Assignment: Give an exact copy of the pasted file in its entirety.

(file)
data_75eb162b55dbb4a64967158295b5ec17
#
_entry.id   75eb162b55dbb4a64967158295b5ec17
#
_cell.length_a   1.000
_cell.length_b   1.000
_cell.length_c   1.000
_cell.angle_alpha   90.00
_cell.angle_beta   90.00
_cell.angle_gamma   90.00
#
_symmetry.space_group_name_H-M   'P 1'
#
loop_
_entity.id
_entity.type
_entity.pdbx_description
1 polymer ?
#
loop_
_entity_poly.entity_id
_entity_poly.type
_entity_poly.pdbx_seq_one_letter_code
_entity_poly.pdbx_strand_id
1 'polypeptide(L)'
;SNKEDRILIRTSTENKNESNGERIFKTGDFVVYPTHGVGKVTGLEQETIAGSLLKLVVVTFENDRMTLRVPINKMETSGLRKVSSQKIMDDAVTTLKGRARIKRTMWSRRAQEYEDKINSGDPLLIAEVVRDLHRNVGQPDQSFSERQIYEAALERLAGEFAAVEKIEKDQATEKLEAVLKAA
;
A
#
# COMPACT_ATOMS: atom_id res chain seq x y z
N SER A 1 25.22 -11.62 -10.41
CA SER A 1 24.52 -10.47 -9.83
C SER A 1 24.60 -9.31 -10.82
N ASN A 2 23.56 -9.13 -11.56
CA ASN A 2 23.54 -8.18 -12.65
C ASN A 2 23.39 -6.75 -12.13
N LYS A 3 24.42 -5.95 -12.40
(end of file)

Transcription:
data_75eb162b55dbb4a64967158295b5ec17
#
_entry.id   75eb162b55dbb4a64967158295b5ec17
#
_cell.length_a   1.000
_cell.length_b   1.000
_cell.length_c   1.000
_cell.angle_alpha   90.00
_cell.angle_beta   90.00
_cell.angle_gamma   90.00
#
_symmetry.space_group_name_H-M   'P 1'
#
loop_
_entity.id
_entity.type
_entity.pdbx_description
1 polymer ?
#
loop_
_entity_poly.entity_id
_entity_poly.type
_entity_poly.pdbx_seq_one_letter_code
_entity_poly.pdbx_strand_id
1 'polypeptide(L)'
;SNKEDRILIRTSTENKNESNGERIFKTGDFVVYPTHGVGKVTGLEQETIAGSLLKLVVVTFENDRMTLRVPINKMETSGLRKVSSQKIMDDAVTTLKGRARIKRTMWSRRAQEYEDKINSGDPLLIAEVVRDLHRNVGQPDQSFSERQIYEAALERLAGEFAAVEKIEKDQATEKLEAVLKAA
;
A
#
# COMPACT_ATOMS: atom_id res chain seq x y z
N SER A 1 25.22 -11.62 -10.41
CA SER A 1 24.52 -10.47 -9.83
C SER A 1 24.60 -9.31 -10.82
N ASN A 2 23.56 -9.13 -11.56
CA ASN A 2 23.54 -8.18 -12.65
C ASN A 2 23.39 -6.75 -12.13
N LYS A 3 24.42 -5.95 -12.40